“There are two types of people: those with loaded guns and those who dig. You dig.” – the Man with No Name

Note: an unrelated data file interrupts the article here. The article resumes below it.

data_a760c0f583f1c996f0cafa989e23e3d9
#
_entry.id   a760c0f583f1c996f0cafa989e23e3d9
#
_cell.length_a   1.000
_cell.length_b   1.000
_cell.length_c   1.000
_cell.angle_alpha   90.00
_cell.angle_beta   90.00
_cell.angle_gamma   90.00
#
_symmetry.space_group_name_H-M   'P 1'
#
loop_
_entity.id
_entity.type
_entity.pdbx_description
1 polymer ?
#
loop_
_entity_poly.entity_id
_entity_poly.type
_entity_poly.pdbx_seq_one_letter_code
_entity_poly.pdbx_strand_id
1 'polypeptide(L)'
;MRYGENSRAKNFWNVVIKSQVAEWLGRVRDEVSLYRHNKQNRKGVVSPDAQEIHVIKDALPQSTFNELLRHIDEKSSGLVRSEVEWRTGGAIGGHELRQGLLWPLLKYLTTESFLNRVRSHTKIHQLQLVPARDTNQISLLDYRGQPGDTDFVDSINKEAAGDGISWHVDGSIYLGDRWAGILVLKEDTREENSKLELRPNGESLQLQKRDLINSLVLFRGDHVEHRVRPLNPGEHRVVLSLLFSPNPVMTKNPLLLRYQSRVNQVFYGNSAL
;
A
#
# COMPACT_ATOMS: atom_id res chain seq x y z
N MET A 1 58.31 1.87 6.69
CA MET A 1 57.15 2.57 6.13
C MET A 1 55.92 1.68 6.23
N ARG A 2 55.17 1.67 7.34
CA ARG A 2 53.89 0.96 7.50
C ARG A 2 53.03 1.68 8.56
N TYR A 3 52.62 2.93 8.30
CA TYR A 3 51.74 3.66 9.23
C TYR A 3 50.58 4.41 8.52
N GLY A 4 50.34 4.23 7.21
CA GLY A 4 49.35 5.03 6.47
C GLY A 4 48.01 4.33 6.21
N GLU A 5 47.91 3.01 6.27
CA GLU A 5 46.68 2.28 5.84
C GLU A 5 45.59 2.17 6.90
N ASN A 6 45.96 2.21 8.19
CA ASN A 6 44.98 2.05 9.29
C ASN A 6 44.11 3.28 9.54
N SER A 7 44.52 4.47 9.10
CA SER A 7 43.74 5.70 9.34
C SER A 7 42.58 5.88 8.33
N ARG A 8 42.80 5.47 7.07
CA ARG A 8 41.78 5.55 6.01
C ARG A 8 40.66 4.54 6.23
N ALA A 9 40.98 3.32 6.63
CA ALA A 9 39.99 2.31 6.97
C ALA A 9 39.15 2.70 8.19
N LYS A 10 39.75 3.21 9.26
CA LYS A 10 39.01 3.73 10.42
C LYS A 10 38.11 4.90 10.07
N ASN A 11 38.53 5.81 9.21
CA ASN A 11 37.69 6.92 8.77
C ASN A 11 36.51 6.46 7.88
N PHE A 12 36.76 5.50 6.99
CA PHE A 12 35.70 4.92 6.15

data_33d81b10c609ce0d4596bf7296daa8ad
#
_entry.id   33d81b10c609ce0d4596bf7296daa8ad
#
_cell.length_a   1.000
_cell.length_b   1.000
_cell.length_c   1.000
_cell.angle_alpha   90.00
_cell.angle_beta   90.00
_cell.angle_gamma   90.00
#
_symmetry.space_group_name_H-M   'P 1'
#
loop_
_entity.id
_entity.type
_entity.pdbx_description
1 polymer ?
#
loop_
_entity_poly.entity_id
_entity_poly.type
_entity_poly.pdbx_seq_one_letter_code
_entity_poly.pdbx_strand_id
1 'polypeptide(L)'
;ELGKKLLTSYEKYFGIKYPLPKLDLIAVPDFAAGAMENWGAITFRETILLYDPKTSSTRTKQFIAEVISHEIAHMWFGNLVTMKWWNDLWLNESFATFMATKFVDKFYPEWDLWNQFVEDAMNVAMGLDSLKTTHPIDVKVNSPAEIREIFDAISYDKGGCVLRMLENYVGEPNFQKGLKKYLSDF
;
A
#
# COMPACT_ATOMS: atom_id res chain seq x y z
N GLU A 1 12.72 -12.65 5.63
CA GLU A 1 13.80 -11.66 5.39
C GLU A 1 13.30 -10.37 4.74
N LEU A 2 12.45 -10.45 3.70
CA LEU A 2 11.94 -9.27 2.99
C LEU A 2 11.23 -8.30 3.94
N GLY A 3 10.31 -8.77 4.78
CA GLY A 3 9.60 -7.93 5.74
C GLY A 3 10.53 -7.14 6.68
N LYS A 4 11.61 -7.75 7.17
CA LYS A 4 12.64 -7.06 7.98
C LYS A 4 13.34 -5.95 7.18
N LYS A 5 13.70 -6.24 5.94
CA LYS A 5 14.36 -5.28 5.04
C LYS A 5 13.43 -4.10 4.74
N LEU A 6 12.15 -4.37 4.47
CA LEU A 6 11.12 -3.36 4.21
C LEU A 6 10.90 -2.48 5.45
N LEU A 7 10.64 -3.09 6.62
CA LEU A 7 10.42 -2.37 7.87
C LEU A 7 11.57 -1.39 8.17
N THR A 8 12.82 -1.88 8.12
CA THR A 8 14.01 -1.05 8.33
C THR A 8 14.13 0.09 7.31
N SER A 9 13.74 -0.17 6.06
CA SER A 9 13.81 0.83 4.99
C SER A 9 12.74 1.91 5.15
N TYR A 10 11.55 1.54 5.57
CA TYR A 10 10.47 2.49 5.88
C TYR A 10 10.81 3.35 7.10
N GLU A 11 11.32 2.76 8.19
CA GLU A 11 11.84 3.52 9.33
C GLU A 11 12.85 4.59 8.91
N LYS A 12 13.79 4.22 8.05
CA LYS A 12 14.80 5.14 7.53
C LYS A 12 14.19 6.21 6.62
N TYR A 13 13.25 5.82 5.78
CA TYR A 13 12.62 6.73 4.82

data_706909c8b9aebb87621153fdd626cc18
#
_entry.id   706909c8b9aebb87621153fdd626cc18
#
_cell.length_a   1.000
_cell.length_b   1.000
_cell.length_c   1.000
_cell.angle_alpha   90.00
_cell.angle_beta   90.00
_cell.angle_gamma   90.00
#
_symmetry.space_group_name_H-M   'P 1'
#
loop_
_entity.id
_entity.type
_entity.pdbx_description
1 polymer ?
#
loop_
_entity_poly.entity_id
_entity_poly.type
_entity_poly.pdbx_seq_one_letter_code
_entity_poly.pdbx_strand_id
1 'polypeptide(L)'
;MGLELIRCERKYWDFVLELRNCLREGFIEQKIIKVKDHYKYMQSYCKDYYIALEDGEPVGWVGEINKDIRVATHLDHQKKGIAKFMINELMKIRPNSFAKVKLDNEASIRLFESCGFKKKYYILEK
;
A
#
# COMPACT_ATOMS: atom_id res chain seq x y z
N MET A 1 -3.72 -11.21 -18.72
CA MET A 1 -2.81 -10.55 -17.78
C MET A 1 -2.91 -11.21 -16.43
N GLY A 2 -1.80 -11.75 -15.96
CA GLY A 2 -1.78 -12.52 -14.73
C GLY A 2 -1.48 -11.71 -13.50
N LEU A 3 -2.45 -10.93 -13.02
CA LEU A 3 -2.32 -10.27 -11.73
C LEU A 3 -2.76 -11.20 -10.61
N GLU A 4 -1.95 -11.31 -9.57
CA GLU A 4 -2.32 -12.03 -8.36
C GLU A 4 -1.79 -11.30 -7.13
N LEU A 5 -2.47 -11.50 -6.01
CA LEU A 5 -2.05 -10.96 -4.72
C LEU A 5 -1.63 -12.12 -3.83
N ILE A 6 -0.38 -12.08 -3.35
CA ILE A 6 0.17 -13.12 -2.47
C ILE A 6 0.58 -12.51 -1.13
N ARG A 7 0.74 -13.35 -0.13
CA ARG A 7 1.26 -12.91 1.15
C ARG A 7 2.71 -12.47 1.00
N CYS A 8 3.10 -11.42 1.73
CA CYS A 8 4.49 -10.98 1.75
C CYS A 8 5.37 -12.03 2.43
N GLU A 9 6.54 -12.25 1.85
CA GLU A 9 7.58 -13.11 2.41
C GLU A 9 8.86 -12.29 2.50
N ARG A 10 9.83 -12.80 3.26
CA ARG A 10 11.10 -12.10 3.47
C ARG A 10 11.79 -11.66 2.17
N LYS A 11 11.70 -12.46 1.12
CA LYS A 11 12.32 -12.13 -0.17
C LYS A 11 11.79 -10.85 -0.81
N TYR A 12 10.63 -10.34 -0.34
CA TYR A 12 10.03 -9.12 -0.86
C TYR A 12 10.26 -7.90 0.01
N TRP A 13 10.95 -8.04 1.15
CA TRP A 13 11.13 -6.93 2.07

The Good, the Bad, and the Ugly might seem like a straightforward Spaghetti Western; Within the first half hour of the three hour-long epic, the representative characters of the titular good, bad, and ugly are introduced. While director Sergio Leone presents three types of people in the West, the ugly Tuco consistently reminds the audience that “there are two types of people in this world…” giving a new opposing binary every time. Black and white oppositions of morality are constantly being made throughout the film. This clear moral dichotomy harkens back to the uniform moral lines of earlier Westerns that showed the egregiously bad antagonist overcome by the incorruptible and scrupulous protagonist. However, the ethical certainty of The Good, the Bad, and the Ugly (and the rest of the Dollars trilogy) is not as incontrovertible as the Westerns that preceded it. This film is not straightforward or simple, rather it is a highly complex and reflective film that changed the landscape of the western genre inspiring the likes of Quentin Tarantino and the Coen brothers.